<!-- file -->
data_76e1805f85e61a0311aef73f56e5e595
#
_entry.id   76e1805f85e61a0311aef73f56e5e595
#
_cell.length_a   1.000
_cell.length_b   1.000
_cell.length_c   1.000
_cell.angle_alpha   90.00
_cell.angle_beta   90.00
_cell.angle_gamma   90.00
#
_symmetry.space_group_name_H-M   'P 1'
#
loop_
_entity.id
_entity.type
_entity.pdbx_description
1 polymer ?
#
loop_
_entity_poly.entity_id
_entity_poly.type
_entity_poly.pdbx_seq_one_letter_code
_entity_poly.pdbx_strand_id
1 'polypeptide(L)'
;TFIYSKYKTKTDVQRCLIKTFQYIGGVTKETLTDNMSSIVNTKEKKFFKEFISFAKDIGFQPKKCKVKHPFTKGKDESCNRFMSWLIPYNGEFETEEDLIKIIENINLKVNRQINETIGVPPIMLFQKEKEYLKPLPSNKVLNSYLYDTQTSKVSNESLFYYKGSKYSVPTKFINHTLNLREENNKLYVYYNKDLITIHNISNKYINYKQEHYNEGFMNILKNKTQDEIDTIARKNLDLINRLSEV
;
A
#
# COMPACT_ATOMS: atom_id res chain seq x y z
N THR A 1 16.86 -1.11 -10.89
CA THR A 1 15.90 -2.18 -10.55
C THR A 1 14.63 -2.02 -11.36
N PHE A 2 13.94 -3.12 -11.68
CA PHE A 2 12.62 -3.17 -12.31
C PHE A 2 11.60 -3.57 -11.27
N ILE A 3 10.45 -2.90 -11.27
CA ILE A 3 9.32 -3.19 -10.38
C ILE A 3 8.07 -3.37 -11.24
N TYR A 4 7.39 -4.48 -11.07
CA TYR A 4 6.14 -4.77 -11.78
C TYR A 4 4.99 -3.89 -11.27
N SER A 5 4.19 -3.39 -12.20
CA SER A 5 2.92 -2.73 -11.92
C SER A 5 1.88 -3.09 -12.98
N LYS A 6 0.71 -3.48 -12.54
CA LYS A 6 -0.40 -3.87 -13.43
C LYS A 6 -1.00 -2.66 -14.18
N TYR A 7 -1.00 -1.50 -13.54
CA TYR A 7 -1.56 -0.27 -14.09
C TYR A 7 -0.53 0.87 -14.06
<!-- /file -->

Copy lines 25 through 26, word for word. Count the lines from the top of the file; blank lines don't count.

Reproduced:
1 'polypeptide(L)'
;TFIYSKYKTKTDVQRCLIKTFQYIGGVTKETLTDNMSSIVNTKEKKFFKEFISFAKDIGFQPKKCKVKHPFTKGKDESCNRFMSWLIPYNGEFETEEDLIKIIENINLKVNRQINETIGVPPIMLFQKEKEYLKPLPSNKVLNSYLYDTQTSKVSNESLFYYKGSKYSVPTKFINHTLNLREENNKLYVYYNKDLITIHNISNKYINYKQEHYNEGFMNILKNKTQDEIDTIARKNLDLINRLSEV